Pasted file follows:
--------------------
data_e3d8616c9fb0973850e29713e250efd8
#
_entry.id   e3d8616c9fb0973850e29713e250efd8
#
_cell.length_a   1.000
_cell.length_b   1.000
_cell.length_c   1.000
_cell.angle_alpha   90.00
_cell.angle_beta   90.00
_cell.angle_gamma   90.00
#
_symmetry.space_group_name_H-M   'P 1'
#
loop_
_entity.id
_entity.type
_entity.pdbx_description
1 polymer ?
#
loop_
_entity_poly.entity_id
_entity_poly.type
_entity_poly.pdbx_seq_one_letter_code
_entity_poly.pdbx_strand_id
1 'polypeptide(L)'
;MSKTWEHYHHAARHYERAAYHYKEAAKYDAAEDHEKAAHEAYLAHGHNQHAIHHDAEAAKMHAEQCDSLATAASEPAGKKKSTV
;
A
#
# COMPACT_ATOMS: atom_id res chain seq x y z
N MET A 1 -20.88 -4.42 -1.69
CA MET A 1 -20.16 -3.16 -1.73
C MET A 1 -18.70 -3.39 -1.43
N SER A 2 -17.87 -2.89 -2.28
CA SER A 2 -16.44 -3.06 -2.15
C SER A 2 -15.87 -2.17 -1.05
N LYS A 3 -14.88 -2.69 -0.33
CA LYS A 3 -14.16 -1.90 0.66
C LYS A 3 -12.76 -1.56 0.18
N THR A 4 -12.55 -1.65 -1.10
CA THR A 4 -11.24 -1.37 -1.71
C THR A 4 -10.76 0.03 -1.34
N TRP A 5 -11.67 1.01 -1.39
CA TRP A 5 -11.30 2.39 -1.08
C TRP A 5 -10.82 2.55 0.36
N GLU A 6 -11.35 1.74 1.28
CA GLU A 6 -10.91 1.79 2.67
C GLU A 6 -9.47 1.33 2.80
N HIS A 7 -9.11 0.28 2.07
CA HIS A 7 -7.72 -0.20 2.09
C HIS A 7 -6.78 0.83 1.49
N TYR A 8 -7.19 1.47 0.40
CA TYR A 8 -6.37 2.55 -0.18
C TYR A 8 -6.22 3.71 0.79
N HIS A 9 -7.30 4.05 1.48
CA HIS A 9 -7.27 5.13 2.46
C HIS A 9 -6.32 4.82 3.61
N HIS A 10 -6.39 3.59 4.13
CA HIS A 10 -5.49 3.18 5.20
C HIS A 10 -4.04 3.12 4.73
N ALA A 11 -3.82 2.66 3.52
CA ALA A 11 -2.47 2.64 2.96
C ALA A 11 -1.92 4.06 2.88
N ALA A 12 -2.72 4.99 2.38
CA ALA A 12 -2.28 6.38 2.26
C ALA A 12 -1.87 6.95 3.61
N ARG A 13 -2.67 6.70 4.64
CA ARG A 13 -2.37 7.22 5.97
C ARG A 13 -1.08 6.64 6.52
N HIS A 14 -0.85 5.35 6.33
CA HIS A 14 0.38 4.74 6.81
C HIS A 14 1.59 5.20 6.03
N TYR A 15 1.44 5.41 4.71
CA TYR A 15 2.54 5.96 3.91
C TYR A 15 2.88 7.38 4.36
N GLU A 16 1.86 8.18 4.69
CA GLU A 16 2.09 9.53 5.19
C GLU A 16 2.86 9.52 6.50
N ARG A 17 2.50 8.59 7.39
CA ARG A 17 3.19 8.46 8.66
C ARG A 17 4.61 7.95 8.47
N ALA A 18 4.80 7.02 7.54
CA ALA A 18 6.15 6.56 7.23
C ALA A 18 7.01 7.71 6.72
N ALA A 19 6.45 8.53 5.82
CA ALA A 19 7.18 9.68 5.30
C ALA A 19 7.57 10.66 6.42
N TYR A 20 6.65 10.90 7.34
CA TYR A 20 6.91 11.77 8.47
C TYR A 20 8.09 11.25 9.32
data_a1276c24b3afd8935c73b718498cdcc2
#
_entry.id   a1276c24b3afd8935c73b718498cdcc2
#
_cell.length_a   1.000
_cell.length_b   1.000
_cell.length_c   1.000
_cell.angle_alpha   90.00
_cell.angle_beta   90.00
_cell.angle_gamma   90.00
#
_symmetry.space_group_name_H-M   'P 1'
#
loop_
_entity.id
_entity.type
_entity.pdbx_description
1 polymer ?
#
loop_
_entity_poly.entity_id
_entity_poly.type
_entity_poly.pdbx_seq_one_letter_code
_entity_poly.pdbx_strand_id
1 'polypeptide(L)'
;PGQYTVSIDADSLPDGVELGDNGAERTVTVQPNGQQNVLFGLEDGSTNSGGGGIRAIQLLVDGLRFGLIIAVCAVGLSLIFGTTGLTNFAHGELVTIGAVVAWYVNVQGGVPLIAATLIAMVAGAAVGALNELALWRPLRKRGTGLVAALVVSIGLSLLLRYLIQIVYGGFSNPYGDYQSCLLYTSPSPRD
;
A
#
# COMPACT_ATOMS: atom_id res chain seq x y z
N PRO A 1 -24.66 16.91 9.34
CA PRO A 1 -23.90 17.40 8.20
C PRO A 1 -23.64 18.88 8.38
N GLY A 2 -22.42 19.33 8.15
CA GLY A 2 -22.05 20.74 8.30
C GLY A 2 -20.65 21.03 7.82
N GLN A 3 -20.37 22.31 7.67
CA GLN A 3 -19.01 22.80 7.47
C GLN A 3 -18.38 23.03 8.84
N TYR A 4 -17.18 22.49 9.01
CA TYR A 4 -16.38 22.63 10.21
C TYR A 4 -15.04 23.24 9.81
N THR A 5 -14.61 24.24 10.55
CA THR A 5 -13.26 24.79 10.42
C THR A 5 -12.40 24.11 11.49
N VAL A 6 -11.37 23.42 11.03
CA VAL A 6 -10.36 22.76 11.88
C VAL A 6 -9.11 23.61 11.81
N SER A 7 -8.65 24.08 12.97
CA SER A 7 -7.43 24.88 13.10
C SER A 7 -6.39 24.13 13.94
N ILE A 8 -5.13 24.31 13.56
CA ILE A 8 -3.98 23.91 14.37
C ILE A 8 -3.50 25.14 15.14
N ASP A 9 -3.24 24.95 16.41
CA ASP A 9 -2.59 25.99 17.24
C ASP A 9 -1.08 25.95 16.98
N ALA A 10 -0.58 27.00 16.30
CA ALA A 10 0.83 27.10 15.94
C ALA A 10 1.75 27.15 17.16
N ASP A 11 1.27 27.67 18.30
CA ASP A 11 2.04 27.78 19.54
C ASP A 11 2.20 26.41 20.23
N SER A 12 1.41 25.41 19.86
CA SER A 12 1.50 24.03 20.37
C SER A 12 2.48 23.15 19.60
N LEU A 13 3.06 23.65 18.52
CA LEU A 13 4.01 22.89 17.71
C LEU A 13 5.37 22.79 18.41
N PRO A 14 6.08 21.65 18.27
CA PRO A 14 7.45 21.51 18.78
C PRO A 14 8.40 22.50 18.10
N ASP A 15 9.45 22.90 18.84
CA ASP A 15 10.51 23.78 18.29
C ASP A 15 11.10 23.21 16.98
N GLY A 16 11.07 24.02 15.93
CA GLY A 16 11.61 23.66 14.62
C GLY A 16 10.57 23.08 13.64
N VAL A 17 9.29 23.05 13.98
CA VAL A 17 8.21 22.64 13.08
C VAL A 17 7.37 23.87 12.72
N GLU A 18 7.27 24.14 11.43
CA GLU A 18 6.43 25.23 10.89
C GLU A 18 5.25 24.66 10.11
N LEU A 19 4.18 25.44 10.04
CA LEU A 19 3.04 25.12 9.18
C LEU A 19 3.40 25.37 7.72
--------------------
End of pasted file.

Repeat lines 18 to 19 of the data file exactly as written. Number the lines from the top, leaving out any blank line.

1 polymer ?
#